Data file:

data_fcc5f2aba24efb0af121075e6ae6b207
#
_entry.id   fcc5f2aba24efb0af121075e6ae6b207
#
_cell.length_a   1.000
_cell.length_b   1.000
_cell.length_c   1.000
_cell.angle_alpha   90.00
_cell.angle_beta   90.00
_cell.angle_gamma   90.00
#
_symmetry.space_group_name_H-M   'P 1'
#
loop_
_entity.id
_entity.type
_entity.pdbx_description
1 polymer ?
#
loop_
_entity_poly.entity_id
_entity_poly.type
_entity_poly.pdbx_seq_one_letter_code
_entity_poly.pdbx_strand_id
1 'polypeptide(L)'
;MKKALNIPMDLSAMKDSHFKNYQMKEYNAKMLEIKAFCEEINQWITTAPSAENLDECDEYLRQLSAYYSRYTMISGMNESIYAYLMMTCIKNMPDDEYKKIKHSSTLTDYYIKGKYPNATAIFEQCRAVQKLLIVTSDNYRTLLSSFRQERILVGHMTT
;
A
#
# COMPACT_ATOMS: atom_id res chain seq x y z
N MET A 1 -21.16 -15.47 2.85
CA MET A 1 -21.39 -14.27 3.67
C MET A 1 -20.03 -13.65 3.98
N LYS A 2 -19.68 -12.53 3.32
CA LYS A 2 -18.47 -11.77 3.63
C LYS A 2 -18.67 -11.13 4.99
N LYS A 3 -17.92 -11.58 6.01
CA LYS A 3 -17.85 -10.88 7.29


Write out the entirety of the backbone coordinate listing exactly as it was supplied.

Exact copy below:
data_fcc5f2aba24efb0af121075e6ae6b207
#
_entry.id   fcc5f2aba24efb0af121075e6ae6b207
#
_cell.length_a   1.000
_cell.length_b   1.000
_cell.length_c   1.000
_cell.angle_alpha   90.00
_cell.angle_beta   90.00
_cell.angle_gamma   90.00
#
_symmetry.space_group_name_H-M   'P 1'
#
loop_
_entity.id
_entity.type
_entity.pdbx_description
1 polymer ?
#
loop_
_entity_poly.entity_id
_entity_poly.type
_entity_poly.pdbx_seq_one_letter_code
_entity_poly.pdbx_strand_id
1 'polypeptide(L)'
;MKKALNIPMDLSAMKDSHFKNYQMKEYNAKMLEIKAFCEEINQWITTAPSAENLDECDEYLRQLSAYYSRYTMISGMNESIYAYLMMTCIKNMPDDEYKKIKHSSTLTDYYIKGKYPNATAIFEQCRAVQKLLIVTSDNYRTLLSSFRQERILVGHMTT
;
A
#
# COMPACT_ATOMS: atom_id res chain seq x y z
N MET A 1 -21.16 -15.47 2.85
CA MET A 1 -21.39 -14.27 3.67
C MET A 1 -20.03 -13.65 3.98
N LYS A 2 -19.68 -12.53 3.32
CA LYS A 2 -18.47 -11.77 3.63
C LYS A 2 -18.67 -11.13 4.99
N LYS A 3 -17.92 -11.58 6.01
CA LYS A 3 -17.85 -10.88 7.29